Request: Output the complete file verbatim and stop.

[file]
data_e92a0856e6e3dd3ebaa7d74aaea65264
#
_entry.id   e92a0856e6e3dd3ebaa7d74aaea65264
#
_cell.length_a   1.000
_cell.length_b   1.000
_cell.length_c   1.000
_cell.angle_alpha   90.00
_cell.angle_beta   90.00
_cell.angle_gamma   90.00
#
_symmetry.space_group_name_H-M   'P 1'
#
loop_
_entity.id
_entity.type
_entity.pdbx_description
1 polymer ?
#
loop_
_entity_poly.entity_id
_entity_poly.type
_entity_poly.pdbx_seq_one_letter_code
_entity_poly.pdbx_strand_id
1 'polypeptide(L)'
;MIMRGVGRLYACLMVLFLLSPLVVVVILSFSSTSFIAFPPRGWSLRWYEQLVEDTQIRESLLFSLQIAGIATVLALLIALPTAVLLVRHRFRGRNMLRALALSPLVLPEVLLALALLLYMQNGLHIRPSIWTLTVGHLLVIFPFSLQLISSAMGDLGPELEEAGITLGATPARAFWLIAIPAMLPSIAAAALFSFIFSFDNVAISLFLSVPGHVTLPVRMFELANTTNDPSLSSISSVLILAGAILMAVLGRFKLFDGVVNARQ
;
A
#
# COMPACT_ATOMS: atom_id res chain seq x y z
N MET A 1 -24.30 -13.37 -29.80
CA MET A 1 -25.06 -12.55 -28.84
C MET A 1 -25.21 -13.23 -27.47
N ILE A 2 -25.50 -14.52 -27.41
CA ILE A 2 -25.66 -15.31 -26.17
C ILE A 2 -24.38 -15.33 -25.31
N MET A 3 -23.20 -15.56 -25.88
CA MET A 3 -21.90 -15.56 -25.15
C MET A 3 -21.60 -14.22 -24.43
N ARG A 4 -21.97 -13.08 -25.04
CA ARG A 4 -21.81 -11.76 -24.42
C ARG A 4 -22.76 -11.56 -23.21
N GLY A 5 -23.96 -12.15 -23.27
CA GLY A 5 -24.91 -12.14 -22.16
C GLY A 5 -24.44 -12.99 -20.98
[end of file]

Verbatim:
data_e92a0856e6e3dd3ebaa7d74aaea65264
#
_entry.id   e92a0856e6e3dd3ebaa7d74aaea65264
#
_cell.length_a   1.000
_cell.length_b   1.000
_cell.length_c   1.000
_cell.angle_alpha   90.00
_cell.angle_beta   90.00
_cell.angle_gamma   90.00
#
_symmetry.space_group_name_H-M   'P 1'
#
loop_
_entity.id
_entity.type
_entity.pdbx_description
1 polymer ?
#
loop_
_entity_poly.entity_id
_entity_poly.type
_entity_poly.pdbx_seq_one_letter_code
_entity_poly.pdbx_strand_id
1 'polypeptide(L)'
;MIMRGVGRLYACLMVLFLLSPLVVVVILSFSSTSFIAFPPRGWSLRWYEQLVEDTQIRESLLFSLQIAGIATVLALLIALPTAVLLVRHRFRGRNMLRALALSPLVLPEVLLALALLLYMQNGLHIRPSIWTLTVGHLLVIFPFSLQLISSAMGDLGPELEEAGITLGATPARAFWLIAIPAMLPSIAAAALFSFIFSFDNVAISLFLSVPGHVTLPVRMFELANTTNDPSLSSISSVLILAGAILMAVLGRFKLFDGVVNARQ
;
A
#
# COMPACT_ATOMS: atom_id res chain seq x y z
N MET A 1 -24.30 -13.37 -29.80
CA MET A 1 -25.06 -12.55 -28.84
C MET A 1 -25.21 -13.23 -27.47
N ILE A 2 -25.50 -14.52 -27.41
CA ILE A 2 -25.66 -15.31 -26.17
C ILE A 2 -24.38 -15.33 -25.31
N MET A 3 -23.20 -15.56 -25.88
CA MET A 3 -21.90 -15.56 -25.15
C MET A 3 -21.60 -14.22 -24.43
N ARG A 4 -21.97 -13.08 -25.04
CA ARG A 4 -21.81 -11.76 -24.42
C ARG A 4 -22.76 -11.56 -23.21
N GLY A 5 -23.96 -12.15 -23.27
CA GLY A 5 -24.91 -12.14 -22.16
C GLY A 5 -24.44 -12.99 -20.98